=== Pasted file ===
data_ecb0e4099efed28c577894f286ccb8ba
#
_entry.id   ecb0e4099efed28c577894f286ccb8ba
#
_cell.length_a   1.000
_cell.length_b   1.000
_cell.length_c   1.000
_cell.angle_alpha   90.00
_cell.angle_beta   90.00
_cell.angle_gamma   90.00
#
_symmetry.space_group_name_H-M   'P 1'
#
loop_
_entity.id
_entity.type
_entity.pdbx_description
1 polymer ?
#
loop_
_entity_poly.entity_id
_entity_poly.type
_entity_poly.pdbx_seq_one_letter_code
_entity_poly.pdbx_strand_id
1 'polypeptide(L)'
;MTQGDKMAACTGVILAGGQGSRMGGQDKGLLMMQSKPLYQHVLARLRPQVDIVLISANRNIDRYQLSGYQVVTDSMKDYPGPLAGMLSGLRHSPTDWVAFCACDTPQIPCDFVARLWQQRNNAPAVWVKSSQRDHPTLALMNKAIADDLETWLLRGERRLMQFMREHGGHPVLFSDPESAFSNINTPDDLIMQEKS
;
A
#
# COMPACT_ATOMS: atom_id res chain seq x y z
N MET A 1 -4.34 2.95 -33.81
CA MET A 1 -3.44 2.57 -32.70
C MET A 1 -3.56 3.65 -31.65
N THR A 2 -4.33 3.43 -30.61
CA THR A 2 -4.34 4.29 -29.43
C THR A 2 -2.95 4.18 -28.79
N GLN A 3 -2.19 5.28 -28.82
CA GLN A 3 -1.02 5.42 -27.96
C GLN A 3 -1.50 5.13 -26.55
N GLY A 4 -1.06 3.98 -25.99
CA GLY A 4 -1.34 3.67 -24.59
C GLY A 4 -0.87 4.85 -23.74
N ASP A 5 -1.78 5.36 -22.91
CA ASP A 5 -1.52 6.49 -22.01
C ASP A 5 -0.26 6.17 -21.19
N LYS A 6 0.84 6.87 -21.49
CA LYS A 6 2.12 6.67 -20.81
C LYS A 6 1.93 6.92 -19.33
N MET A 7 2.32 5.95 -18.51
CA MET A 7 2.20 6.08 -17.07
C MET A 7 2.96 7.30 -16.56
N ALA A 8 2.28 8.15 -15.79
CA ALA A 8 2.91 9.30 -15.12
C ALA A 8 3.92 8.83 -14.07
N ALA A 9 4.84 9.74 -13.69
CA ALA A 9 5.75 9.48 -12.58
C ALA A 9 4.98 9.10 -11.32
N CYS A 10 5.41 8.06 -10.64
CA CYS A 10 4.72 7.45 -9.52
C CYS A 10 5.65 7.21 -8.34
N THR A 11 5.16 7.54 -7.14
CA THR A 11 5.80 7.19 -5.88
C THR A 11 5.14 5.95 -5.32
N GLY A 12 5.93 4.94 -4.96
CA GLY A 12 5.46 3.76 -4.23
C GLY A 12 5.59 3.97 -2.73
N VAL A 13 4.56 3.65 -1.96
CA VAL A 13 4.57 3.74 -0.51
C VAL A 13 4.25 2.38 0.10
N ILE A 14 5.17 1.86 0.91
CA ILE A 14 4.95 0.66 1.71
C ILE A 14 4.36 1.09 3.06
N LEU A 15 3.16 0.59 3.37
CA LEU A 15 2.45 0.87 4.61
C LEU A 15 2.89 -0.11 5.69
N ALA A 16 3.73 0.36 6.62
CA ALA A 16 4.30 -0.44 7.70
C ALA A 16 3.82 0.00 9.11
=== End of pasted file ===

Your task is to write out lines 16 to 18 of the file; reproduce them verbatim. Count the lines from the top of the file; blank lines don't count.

_entity.type
_entity.pdbx_description
1 polymer ?